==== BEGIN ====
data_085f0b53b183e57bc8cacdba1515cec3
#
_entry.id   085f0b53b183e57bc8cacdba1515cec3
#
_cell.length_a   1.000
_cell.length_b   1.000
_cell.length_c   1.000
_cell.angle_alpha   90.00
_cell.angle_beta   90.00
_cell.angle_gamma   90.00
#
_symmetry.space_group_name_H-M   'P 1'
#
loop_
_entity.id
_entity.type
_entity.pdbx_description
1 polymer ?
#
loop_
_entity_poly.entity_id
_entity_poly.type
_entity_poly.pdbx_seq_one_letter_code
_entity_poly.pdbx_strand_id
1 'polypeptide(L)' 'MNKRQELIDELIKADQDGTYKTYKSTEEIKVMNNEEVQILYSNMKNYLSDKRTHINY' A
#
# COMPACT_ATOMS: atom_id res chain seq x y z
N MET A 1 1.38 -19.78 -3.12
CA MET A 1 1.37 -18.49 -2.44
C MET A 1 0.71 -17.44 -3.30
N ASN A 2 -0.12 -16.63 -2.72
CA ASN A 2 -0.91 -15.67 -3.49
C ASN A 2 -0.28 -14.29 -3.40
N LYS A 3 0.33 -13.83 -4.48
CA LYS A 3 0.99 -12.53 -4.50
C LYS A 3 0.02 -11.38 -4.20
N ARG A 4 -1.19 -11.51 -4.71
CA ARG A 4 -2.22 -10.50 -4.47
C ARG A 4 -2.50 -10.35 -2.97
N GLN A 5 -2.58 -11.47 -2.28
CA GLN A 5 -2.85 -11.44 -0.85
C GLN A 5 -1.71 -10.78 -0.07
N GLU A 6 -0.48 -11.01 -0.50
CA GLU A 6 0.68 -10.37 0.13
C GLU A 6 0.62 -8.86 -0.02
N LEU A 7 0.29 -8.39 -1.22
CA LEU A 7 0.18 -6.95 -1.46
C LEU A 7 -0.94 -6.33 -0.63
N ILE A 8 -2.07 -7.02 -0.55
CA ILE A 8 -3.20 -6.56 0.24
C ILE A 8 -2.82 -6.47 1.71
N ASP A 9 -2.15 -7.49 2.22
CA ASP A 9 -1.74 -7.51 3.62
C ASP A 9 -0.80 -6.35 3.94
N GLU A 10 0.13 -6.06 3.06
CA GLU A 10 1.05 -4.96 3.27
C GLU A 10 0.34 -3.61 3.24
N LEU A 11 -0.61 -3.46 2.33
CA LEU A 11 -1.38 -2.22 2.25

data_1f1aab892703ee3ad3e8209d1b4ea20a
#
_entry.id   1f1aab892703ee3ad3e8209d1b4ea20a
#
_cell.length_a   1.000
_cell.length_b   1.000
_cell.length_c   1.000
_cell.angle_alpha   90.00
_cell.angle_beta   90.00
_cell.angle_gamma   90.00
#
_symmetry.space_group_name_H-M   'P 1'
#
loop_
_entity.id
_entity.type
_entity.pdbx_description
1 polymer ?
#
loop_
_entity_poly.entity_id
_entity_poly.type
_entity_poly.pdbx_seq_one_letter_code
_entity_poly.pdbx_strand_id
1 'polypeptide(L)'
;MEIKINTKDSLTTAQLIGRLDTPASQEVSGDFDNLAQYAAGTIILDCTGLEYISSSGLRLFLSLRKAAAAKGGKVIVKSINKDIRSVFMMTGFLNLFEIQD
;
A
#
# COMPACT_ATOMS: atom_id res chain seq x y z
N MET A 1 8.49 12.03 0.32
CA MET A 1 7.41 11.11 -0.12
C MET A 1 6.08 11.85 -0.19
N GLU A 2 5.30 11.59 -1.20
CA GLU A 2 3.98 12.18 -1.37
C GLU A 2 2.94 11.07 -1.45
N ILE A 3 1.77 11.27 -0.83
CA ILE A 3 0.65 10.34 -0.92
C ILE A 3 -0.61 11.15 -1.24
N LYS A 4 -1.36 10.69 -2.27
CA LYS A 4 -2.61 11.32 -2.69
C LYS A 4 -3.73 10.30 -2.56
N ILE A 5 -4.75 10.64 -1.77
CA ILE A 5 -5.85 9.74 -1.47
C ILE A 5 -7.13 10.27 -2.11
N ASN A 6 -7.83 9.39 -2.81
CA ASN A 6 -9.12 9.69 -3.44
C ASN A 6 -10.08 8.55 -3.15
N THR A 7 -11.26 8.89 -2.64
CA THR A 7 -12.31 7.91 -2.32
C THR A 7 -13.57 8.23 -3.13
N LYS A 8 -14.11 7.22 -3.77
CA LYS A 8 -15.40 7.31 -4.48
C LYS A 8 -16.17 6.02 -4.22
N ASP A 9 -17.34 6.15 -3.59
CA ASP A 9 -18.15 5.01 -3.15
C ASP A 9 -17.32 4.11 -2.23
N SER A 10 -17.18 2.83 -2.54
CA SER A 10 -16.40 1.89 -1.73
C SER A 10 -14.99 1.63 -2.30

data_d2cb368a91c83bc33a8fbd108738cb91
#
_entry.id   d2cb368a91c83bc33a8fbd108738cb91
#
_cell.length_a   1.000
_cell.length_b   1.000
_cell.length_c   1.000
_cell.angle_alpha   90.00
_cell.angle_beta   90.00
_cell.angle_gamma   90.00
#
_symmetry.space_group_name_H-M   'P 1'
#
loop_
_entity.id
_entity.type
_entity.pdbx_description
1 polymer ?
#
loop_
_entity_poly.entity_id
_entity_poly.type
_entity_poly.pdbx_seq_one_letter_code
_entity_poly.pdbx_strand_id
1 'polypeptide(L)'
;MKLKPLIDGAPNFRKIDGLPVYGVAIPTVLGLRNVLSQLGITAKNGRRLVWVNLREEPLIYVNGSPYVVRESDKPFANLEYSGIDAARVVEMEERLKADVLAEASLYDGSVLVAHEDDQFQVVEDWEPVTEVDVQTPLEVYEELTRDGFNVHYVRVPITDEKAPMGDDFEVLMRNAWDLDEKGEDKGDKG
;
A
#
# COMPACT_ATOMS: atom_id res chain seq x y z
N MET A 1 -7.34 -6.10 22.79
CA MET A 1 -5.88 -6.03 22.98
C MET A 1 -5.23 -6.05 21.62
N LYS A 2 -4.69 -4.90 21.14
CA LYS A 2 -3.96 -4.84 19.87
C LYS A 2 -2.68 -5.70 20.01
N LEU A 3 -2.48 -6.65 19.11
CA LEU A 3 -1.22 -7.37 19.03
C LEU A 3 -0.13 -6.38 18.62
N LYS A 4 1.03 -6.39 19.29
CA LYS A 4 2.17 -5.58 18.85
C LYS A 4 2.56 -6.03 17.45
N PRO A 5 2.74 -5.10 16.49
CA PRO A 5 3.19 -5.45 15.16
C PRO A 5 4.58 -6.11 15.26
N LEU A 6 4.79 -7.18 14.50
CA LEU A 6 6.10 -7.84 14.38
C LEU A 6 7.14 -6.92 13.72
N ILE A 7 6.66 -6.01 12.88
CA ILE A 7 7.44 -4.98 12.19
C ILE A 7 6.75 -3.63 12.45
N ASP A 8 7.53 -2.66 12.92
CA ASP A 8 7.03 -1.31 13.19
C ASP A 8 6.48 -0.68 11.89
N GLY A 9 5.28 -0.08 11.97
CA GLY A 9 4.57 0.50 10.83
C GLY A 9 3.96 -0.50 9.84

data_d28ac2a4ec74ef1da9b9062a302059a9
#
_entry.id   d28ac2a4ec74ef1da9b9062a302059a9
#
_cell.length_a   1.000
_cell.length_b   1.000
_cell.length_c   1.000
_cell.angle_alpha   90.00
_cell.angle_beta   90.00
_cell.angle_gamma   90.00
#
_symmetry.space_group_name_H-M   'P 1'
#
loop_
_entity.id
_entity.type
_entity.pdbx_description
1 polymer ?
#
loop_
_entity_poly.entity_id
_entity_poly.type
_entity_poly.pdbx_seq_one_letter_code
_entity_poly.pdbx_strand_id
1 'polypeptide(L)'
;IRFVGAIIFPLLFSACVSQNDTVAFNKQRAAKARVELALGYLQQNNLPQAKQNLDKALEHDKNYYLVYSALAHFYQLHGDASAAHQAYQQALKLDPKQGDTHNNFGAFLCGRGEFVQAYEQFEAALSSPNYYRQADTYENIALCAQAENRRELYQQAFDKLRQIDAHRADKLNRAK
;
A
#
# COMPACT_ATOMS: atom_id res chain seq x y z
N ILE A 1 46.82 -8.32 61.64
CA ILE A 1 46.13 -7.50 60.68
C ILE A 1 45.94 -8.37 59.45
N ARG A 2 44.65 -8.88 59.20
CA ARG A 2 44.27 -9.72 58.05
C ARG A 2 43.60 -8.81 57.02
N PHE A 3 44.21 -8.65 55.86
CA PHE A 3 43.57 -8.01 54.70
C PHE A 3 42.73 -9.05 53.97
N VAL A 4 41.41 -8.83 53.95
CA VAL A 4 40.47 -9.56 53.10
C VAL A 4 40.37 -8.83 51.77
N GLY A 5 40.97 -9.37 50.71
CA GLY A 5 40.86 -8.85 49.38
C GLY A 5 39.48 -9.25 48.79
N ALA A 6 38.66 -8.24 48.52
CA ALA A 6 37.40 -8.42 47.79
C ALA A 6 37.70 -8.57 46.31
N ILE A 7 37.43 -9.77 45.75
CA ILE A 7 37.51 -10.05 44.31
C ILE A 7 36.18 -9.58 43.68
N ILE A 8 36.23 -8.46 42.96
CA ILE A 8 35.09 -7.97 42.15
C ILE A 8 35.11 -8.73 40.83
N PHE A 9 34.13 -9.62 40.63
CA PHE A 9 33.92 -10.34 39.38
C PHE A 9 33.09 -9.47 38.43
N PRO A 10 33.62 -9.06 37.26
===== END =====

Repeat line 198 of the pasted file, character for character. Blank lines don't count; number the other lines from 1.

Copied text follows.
_entity_poly.type